It’s been a long time since I’ve blogged; the longest span of time in the six year history of The Beggar’s Bakery. In the interim, I began another blog, “So She Laughed Anyway,” which takes on issues with a humorous bent. I think I’ve only posted three posts to it. It has been a dry season, writing-wise.
But here in a difficult place, I find myself needing to write again. And I think I need to do so often, as writing things down seems to relocate my thoughts to a better, less scary, neighborhood. The challenge to myself is to write a blog post every day, for 60 days. I am prayerful that God gives me material with which to work, but chances are good some of the posts might be drivel. If I go off the rails, please be patient with me. I will get my mojo back at some point.
What has been happening since last we met? A lot. A whole lot.
Over the past two years especially, my heart has been in religion deconstruction mode. In crisis with my health, I came face to face with the issue of trying to relegate the personal Jesus I know with the dogma of the Church Proper, and Jesus came out on top. I questioned everything I’d ever been taught, took a historical and contextual look at the Bible, and prayed that the very Spirit of God would reveal truth to me. I plan on touching on this process in the days to come. Much like any worthwhile endeavor, the process has not been linear. In reconstructing my entire faith, I feel like I might be able to tell others “where to find bread” again. But it won’t be white-washed and it won’t be fundamentalist Christianity. It will be Truth.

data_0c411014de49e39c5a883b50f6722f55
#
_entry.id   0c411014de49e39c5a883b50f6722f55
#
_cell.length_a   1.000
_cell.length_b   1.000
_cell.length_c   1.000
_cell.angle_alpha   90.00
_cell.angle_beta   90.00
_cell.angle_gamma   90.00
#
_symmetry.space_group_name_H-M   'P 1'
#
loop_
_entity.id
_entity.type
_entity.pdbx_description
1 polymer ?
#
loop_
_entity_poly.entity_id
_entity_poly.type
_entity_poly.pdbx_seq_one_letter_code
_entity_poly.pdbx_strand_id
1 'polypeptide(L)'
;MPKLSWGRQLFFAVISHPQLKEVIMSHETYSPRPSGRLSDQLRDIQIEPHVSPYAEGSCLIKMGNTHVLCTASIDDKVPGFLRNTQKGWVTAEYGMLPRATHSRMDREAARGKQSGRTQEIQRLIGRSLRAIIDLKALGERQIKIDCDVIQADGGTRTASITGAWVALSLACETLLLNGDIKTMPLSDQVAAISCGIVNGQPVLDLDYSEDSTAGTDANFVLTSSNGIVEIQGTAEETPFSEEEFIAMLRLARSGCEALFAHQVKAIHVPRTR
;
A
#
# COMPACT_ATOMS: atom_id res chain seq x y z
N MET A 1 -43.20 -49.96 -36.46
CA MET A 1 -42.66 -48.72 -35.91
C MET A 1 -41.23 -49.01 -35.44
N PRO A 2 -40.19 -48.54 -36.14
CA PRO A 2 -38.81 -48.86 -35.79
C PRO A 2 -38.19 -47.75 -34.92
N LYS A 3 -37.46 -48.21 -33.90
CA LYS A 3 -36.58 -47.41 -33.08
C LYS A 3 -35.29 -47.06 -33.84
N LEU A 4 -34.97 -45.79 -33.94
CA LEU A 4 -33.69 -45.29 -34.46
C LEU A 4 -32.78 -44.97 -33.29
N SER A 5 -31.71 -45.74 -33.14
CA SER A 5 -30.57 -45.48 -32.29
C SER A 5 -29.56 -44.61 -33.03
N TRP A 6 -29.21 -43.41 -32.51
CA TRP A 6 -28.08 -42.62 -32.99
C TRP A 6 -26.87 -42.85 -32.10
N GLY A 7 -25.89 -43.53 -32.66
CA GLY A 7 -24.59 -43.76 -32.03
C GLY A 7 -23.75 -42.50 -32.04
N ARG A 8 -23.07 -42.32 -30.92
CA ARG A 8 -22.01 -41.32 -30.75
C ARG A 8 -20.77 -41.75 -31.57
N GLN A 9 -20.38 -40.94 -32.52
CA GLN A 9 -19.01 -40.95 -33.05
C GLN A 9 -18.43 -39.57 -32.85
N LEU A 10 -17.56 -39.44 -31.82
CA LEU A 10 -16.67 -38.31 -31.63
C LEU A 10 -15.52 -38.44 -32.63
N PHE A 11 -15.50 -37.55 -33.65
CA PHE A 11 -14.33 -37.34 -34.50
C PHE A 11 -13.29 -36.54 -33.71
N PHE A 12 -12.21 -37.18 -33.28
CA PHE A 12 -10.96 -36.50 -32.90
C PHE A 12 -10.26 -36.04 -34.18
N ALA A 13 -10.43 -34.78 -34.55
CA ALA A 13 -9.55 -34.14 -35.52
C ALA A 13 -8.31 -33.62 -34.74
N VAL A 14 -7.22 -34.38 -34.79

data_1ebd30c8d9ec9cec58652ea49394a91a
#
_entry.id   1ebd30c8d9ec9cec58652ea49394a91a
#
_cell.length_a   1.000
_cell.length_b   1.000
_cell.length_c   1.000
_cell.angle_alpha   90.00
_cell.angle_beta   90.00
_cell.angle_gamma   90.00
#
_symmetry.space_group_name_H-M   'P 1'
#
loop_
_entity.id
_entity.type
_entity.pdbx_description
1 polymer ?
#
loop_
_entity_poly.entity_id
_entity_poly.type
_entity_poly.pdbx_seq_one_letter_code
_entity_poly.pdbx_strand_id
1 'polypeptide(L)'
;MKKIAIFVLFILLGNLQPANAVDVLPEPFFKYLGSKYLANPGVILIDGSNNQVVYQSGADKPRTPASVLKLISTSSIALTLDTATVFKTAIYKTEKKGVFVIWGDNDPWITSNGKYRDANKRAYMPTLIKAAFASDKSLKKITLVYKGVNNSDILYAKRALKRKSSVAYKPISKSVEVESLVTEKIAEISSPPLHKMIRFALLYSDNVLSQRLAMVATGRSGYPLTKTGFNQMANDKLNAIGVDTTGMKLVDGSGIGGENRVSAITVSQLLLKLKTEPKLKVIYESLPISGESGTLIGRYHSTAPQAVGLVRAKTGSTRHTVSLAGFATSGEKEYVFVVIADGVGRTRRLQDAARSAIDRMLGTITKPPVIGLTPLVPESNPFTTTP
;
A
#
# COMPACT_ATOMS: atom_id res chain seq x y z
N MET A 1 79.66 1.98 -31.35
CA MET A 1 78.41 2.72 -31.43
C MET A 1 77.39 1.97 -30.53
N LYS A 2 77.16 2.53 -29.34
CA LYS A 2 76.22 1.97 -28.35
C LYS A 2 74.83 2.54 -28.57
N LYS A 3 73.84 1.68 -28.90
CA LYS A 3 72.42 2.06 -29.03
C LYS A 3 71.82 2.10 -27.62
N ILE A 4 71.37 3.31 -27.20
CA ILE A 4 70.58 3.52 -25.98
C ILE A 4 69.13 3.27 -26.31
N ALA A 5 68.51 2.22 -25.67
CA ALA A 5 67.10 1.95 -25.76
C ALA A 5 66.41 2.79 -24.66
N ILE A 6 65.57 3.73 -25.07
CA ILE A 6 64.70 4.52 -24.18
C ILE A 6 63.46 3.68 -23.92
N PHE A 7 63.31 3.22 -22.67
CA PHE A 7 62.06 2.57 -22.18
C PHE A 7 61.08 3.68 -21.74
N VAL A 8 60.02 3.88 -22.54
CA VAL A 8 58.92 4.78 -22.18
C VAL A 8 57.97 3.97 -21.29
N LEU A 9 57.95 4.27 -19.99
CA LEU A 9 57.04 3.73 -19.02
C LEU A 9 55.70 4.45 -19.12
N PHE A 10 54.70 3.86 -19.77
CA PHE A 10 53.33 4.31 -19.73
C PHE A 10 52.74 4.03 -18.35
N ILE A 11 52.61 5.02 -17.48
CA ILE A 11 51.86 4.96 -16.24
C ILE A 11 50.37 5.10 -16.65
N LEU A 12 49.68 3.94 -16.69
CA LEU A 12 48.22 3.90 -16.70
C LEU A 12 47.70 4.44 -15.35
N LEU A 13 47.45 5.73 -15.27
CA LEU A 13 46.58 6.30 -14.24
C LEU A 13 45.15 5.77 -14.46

The aforementioned illness is a trifecta of health issues that are slowly causing me to lose mobility, and constantly causing me pain. Every day. Pain, in one form or another. I have Ehlers-Danlos Syndrome, POTs, and Mast Cell Activation Disease, severe and recurrent migraines, along with lots of other disorders and diseases. I just call it “Alphabet Soup Disorder” to save time. Lots of acronyms. Some of my genes are mutated, I am only grateful that neither of my children seems to have inherited these issues.
So, suffice to say, I am home a lot. I am by myself a lot. This necessity has proven to be both a benefit and a curse. It’s a sticky wicket, because the more isolated I become, the more depressed I get, and the more depressed I become, the less I want to physically be with my friends, because sick people can be a real drag.